|US2433705 *||8 Jul 1946||30 Dec 1947||William N Allyn||Folding laryngoscope|
|US3426749 *||13 May 1966||11 Feb 1969||Longworth Scient Instr Co Ltd||Disposable cover for laryngoscope blade|
|US3579269 *||22 Nov 1968||18 May 1971||Medical Products Corp||Autoclavable power-pak seal|
|US3598113 *||9 Oct 1968||10 Aug 1971||Welch Allyn Inc||Disposable laryngoscope construction|
|US3609340 *||17 Apr 1969||28 Sep 1971||Vagbellysning Ab||Improvements in lighting units|
|US3766909 *||20 Jul 1971||23 Oct 1973||A Ozbey||Laryngoscope with disposable blade and light guide|
|US3771514 *||29 Jun 1971||13 Nov 1973||Concept||Laryngoscope|
|US3826248 *||20 Sep 1972||30 Jul 1974||G Gobels||Laryngoscope|
|US4037588 *||15 Mar 1976||26 Jul 1977||Richard Wolf Gmbh||Laryngoscopes|
|US4112933 *||21 Jan 1977||12 Sep 1978||Moses John A||Laryngoscope of the straight blade type|
|US4114187 *||5 Nov 1976||12 Sep 1978||Alan Kurt Uke||Diver's flashlight|
|US4114609 *||17 Mar 1977||19 Sep 1978||Moses John A||Laryngoscope|
|US4273112 *||10 Aug 1978||16 Jun 1981||Propper Manufacturing Co., Inc.||Laryngoscope|
|US4295465 *||3 Apr 1980||20 Oct 1981||N.A.D., Inc.||Laryngoscope blade|
|US4306547 *||20 Nov 1979||22 Dec 1981||Lowell James R||Rigid fiberoptic laryngoscope|
|US4314551 *||6 Mar 1980||9 Feb 1982||Kadell Roger J||Laryngoscope|
|US4320745 *||14 Jan 1980||23 Mar 1982||Somsak Bhitiyakul||Fiber optics laryngoscope|
|US4337761 *||28 Nov 1979||6 Jul 1982||Upsher Michael S||Laryngoscope|
|US4384570 *||2 Jan 1979||24 May 1983||Roberts James T||Laryngoscope|
|US4527223 *||18 May 1984||2 Jul 1985||Mag Instrument, Inc.||Flashlight|
|US4557256 *||23 Jul 1984||10 Dec 1985||Jack Bauman||Examination device with an improved blade connection|
|US4565187 *||4 Sep 1984||21 Jan 1986||Soloway David J||Laryngoscope|
|US4570614 *||4 Jan 1985||18 Feb 1986||Jack Bauman||Laryngoscope with disposable blade and light conductor|
|US4573451 *||8 Nov 1984||4 Mar 1986||Jack Bauman||Laryngoscope blade with a bendable tip|
|US4579108 *||4 Jan 1985||1 Apr 1986||Jack Bauman||Laryngoscope blade and disposable cover|
|US4583528 *||8 Nov 1984||22 Apr 1986||Jack Bauman||Examining device with improved optical coupling between the light source and light conductor|
|US4592343 *||30 Dec 1983||3 Jun 1986||The Upsher Laryngoscope Corp.||Laryngoscope|
|US4607623 *||8 Nov 1984||26 Aug 1986||Jack Bauman||Unitary insert support frame for the handle of an examining device|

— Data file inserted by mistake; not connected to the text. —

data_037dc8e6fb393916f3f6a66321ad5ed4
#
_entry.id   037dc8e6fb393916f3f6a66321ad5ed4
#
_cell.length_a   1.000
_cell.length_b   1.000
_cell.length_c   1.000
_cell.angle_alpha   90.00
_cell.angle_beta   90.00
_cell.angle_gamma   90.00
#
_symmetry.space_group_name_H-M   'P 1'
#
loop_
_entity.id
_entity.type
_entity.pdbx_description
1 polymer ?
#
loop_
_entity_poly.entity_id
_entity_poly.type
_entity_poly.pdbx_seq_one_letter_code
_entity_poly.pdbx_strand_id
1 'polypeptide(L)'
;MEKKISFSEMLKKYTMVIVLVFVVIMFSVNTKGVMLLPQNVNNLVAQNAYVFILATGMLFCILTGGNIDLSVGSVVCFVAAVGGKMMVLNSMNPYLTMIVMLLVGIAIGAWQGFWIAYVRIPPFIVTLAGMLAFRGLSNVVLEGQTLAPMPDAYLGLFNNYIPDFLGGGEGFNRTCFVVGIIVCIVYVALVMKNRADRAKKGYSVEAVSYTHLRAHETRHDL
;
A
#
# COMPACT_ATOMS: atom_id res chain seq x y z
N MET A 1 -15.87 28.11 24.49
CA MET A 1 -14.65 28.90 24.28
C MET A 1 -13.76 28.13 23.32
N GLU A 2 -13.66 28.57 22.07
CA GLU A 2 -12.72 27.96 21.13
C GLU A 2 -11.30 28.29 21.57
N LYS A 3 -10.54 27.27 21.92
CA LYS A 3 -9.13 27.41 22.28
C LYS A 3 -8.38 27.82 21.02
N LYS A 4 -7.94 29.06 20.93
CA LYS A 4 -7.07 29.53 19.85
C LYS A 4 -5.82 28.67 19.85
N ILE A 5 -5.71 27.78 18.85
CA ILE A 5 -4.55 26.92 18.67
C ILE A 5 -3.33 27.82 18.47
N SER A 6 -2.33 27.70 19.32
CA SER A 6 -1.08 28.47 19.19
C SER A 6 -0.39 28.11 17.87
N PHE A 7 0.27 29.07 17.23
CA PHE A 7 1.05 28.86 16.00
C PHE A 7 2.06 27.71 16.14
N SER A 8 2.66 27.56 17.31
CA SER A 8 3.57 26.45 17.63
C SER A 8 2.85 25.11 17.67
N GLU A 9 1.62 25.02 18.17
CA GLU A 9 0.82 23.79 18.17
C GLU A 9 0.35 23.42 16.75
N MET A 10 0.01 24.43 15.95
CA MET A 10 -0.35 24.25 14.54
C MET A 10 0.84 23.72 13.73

|US4679547 *||19 Feb 1986||14 Jul 1987||Jack Bauman||Fluid submersible laryngoscope|
|US4729367 *||27 Jan 1987||8 Mar 1988||Jack Bauman||Submergible laryngoscope with handle fluid sealing means|
|US4815451 *||7 Dec 1987||28 Mar 1989||Jack Bauman||Submergible larynogoscope with sealed housing for battery|
|US4958624 *||31 Mar 1989||25 Sep 1990||Welch Allyn, Inc.||Interchangeable laryngeal blade|
|US5060633 *||31 Aug 1990||29 Oct 1991||Gibson Michael S||Laryngoscope blade|
|Citing Patent||Filing date||Publication date||Applicant||Title|
|US6217514||5 Feb 1999||17 Apr 2001||Gruhan Technologies, Inc.||Laryngoscope|
|US6277068||30 Sep 1999||21 Aug 2001||Welch Allyn, Inc.||Laryngoscope and lamp cartridge assembly|
|US6623425||23 Jul 2001||23 Sep 2003||Cartledge Medical Products, Llc||Modified laryngoscope blade to reduce dental injuries during intubation|
|US7044910||12 Aug 2003||16 May 2006||Cartledge Medical Products, Inc.||Modified laryngoscope blade to reduce dental injuries during intubation|
|US7909759||22 Nov 2005||22 Mar 2011||Truphatek International Ltd||Handheld penknife-like laryngoscope|
|US8142353||9 Jul 2009||27 Mar 2012||Truphatek International Ltd.||Metal laryngoscope blade with illumination assembly|
|US8162826||11 Mar 2008||24 Apr 2012||Truphatek International Ltd.||Laryngoscopes and rechargeable illumination units for use therewith|
|US8251898||7 Aug 2008||28 Aug 2012||Truphatek International Ltd||Laryngoscope apparatus with enhanced viewing capability|
|US8512234||4 Apr 2012||20 Aug 2013||Truphatek International Ltd.||Laryngoscope assembly with enhanced viewing capability|
|US20040034281 *||12 Aug 2003||19 Feb 2004||Richard Cartledge||Modified laryngoscope blade to reduce dental injuries during intubation|
|US20050240081 *||22 Apr 2005||27 Oct 2005||The Cleveland Clinic Foundation||Laryngoscope blade|
|US20090271286 *||16 Mar 2009||29 Oct 2009||Commerce Technology Licensing, L.L.C.||Method and system for customizing marketing services on networks communicating with hypertext tagging conventions|
|US20100022843 *||11 Mar 2008||28 Jan 2010||Eugeny Pecherer||Laryngoscopes and rechargeable illumination units for use therewith|
|US20100041953 *||18 Feb 2010||Truphatek International Ltd.,||Metal laryngoscope blade with illumination assembly|
|WO2006056976A2 *||22 Nov 2005||1 Jun 2006||Truphatek Int Ltd||Handheld penknife-like laryngoscope|
|U.S. Classification||600/198, 600/199|
|Cooperative Classification||A61B1/06, A61B1/267|
|20 Jul 1999||AS||Assignment|
Owner name: BAUMAN, PAUL S., NEVADA
Free format text: ASSIGNMENT OF ASSIGNORS INTEREST;ASSIGNOR:BAUMAN, JACK;REEL/FRAME:010103/0139
Effective date: 19990712
|19 Oct 1999||REMI||Maintenance fee reminder mailed|
|26 Mar 2000||LAPS||Lapse for failure to pay maintenance fees|
|6 Jun 2000||FP||Expired due to failure to pay maintenance fee|
Effective date: 20000326